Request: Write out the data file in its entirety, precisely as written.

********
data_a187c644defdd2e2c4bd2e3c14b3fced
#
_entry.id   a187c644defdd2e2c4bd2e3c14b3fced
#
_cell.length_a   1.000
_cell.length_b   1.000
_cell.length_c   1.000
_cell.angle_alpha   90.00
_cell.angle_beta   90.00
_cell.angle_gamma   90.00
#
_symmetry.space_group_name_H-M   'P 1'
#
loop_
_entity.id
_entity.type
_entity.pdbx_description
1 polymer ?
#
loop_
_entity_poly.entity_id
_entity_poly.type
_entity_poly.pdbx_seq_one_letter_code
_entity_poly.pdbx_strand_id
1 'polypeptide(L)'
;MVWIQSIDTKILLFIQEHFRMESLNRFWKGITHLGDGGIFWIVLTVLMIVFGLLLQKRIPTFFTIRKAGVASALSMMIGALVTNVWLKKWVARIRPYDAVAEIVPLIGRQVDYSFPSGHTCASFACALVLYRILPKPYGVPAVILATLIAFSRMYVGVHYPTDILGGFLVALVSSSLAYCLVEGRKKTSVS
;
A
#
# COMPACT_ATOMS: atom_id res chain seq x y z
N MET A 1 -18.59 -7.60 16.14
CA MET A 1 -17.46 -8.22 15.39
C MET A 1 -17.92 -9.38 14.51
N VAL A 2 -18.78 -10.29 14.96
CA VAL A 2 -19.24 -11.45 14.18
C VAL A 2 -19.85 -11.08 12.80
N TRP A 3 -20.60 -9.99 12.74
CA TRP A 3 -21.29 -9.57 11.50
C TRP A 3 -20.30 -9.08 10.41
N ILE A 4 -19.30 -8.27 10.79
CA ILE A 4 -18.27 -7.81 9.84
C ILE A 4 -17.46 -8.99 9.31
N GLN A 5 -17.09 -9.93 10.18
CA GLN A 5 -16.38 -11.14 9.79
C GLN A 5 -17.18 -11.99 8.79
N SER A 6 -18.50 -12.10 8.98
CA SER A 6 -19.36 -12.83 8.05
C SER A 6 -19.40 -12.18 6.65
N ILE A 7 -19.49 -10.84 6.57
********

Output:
data_a187c644defdd2e2c4bd2e3c14b3fced
#
_entry.id   a187c644defdd2e2c4bd2e3c14b3fced
#
_cell.length_a   1.000
_cell.length_b   1.000
_cell.length_c   1.000
_cell.angle_alpha   90.00
_cell.angle_beta   90.00
_cell.angle_gamma   90.00
#
_symmetry.space_group_name_H-M   'P 1'
#
loop_
_entity.id
_entity.type
_entity.pdbx_description
1 polymer ?
#
loop_
_entity_poly.entity_id
_entity_poly.type
_entity_poly.pdbx_seq_one_letter_code
_entity_poly.pdbx_strand_id
1 'polypeptide(L)'
;MVWIQSIDTKILLFIQEHFRMESLNRFWKGITHLGDGGIFWIVLTVLMIVFGLLLQKRIPTFFTIRKAGVASALSMMIGALVTNVWLKKWVARIRPYDAVAEIVPLIGRQVDYSFPSGHTCASFACALVLYRILPKPYGVPAVILATLIAFSRMYVGVHYPTDILGGFLVALVSSSLAYCLVEGRKKTSVS
;
A
#
# COMPACT_ATOMS: atom_id res chain seq x y z
N MET A 1 -18.59 -7.60 16.14
CA MET A 1 -17.46 -8.22 15.39
C MET A 1 -17.92 -9.38 14.51
N VAL A 2 -18.78 -10.29 14.96
CA VAL A 2 -19.24 -11.45 14.18
C VAL A 2 -19.85 -11.08 12.80
N TRP A 3 -20.60 -9.99 12.74
CA TRP A 3 -21.29 -9.57 11.50
C TRP A 3 -20.30 -9.08 10.41
N ILE A 4 -19.30 -8.27 10.79
CA ILE A 4 -18.27 -7.81 9.84
C ILE A 4 -17.46 -8.99 9.31
N GLN A 5 -17.09 -9.93 10.18
CA GLN A 5 -16.38 -11.14 9.79
C GLN A 5 -17.18 -11.99 8.79
N SER A 6 -18.50 -12.10 8.98
CA SER A 6 -19.36 -12.83 8.05
C SER A 6 -19.40 -12.18 6.65
N ILE A 7 -19.49 -10.84 6.57